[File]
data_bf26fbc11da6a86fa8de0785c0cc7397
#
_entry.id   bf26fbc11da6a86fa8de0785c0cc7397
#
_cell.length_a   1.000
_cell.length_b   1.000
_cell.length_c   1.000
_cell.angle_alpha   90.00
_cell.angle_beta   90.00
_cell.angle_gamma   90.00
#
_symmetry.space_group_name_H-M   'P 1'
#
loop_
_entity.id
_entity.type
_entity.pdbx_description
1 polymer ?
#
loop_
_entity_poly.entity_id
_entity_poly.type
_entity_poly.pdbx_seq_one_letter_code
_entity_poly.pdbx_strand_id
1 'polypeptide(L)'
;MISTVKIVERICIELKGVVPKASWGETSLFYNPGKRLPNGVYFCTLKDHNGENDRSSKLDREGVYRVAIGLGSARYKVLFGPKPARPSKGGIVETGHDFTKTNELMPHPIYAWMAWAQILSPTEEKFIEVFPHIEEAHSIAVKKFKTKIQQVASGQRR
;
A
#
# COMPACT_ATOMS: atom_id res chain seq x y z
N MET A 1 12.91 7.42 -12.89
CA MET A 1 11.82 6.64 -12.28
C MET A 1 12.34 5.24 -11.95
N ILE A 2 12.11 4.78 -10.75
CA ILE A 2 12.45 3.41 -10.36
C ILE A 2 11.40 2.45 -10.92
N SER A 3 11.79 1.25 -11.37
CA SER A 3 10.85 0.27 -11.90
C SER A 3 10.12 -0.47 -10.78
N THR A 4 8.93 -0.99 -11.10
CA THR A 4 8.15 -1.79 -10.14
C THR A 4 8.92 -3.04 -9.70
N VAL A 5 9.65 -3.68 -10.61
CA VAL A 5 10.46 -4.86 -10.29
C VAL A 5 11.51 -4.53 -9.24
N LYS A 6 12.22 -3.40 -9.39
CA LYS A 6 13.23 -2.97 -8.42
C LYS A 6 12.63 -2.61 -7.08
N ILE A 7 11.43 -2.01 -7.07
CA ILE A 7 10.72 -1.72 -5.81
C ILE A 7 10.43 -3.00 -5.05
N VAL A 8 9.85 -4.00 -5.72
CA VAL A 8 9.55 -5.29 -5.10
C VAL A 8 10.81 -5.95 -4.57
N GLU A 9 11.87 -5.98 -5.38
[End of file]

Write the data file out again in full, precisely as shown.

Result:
data_bf26fbc11da6a86fa8de0785c0cc7397
#
_entry.id   bf26fbc11da6a86fa8de0785c0cc7397
#
_cell.length_a   1.000
_cell.length_b   1.000
_cell.length_c   1.000
_cell.angle_alpha   90.00
_cell.angle_beta   90.00
_cell.angle_gamma   90.00
#
_symmetry.space_group_name_H-M   'P 1'
#
loop_
_entity.id
_entity.type
_entity.pdbx_description
1 polymer ?
#
loop_
_entity_poly.entity_id
_entity_poly.type
_entity_poly.pdbx_seq_one_letter_code
_entity_poly.pdbx_strand_id
1 'polypeptide(L)'
;MISTVKIVERICIELKGVVPKASWGETSLFYNPGKRLPNGVYFCTLKDHNGENDRSSKLDREGVYRVAIGLGSARYKVLFGPKPARPSKGGIVETGHDFTKTNELMPHPIYAWMAWAQILSPTEEKFIEVFPHIEEAHSIAVKKFKTKIQQVASGQRR
;
A
#
# COMPACT_ATOMS: atom_id res chain seq x y z
N MET A 1 12.91 7.42 -12.89
CA MET A 1 11.82 6.64 -12.28
C MET A 1 12.34 5.24 -11.95
N ILE A 2 12.11 4.78 -10.75
CA ILE A 2 12.45 3.41 -10.36
C ILE A 2 11.40 2.45 -10.92
N SER A 3 11.79 1.25 -11.37
CA SER A 3 10.85 0.27 -11.90
C SER A 3 10.12 -0.47 -10.78
N THR A 4 8.93 -0.99 -11.10
CA THR A 4 8.15 -1.79 -10.14
C THR A 4 8.92 -3.04 -9.70
N VAL A 5 9.65 -3.68 -10.61
CA VAL A 5 10.46 -4.86 -10.29
C VAL A 5 11.51 -4.53 -9.24
N LYS A 6 12.22 -3.40 -9.39
CA LYS A 6 13.23 -2.97 -8.42
C LYS A 6 12.63 -2.61 -7.08
N ILE A 7 11.43 -2.01 -7.07
CA ILE A 7 10.72 -1.72 -5.81
C ILE A 7 10.43 -3.00 -5.05
N VAL A 8 9.85 -4.00 -5.72
CA VAL A 8 9.55 -5.29 -5.10
C VAL A 8 10.81 -5.95 -4.57
N GLU A 9 11.87 -5.98 -5.38